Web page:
The testing of the fluids was according to the following protocol, schematically illustrated FIG. 5 where the arrows indicate the direction of the fluid flow in the core plugs (the upwards arrow corresponds to fluid loss from the subterranean rock to the wellbore while the downwards arrow characterises fluid loss from the wellbore into the subterranean rock).
Step 1: ‘apply’ mud damage, using the tested wellbore fluid, to a 5 micron aloxite disc under typical well conditions (temperature 80° C., pressure of 500 psi). Fluid loss is measured after 15.5 hours (downwards arrow). A filter cake is formed on the aloxite disc.
Step 2: cell emptied hot and refilled with 10% NaCl brine and 12/20 sand. A 45 micron aperture screen was then placed on the sand. The sand is used for modelling a gravel pack which may be placed in a well to control sand production.
Step 3: simulates the flow from the reservoir oil into the wellbore through the filter cake (upwards arrow), using kerosene flow back and a typical formation pressure of 4 psi with carbon dioxide as the pressuring gas at 80° C.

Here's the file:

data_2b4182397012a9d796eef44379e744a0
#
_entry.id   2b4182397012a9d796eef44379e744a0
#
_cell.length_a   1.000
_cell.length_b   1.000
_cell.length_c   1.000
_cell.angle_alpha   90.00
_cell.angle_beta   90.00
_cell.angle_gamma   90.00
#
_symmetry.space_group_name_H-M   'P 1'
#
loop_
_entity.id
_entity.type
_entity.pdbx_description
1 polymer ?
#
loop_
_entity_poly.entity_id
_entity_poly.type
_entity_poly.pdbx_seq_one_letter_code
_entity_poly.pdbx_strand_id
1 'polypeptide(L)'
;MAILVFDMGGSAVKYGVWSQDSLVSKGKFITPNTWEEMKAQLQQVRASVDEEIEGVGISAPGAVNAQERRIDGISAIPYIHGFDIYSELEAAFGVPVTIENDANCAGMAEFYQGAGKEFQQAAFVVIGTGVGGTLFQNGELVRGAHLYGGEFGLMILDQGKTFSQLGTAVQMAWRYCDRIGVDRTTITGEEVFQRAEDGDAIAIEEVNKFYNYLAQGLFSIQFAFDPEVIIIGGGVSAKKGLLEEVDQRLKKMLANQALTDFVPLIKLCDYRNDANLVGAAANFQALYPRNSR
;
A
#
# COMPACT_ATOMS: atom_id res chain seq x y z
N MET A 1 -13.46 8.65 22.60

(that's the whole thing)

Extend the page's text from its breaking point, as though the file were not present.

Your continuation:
Step 4: Flow 500 g of CO2 containing kerosene, shut the cell and leave for 64 hours at 80° C. and then test the flow rate in the production direction
The example illustrates the effect that an ACETAL fluid filter cake is degraded in the presence kerosene containing dissolved carbon dioxide. The return flow rate for the ACETAL fluid was 1.5 × higher than for the CaCO3 fluid. This test suggests that naturally occurring fluids from a production zone will degrade the filter cake even in the absence of applied acid. It can also be seen that using all acetal bridging solids gives a slightly higher fluid loss. It was found that the use of a small amount of calcium carbonate in conjunction with the acetal solids reduced the filtrate loss, allowing a lower concentration of DUALFLO fluid loss additive to be utilised in the following examples.
The CaCO3 based fluid contains—40 ppb calcium carbonate, 6 ppb DUALFLO, 1 ppb IDVIS, 43 ppb KCl, 1 ppb PTS100.
The ACETAL based fluid contains—7 ppb calcium carbonate, 30 ppb ACETAL solids, 3 ppb DUALFLO, 1 ppb IDVIS, 43 ppb KCl, 3 ppb PTS100.
The following test protocol is used
Step 1: ‘apply’ mud damage, using the tested wellbore fluid, through a 5 micron aloxite disc at a temperature of 80° C. and a pressure of 500 psi. The fluid loss is measured after 15.5 hours.
Step 2: cell emptied hot and refilled with 100 ml 5% citric acid as a moderated acidic wash fluid.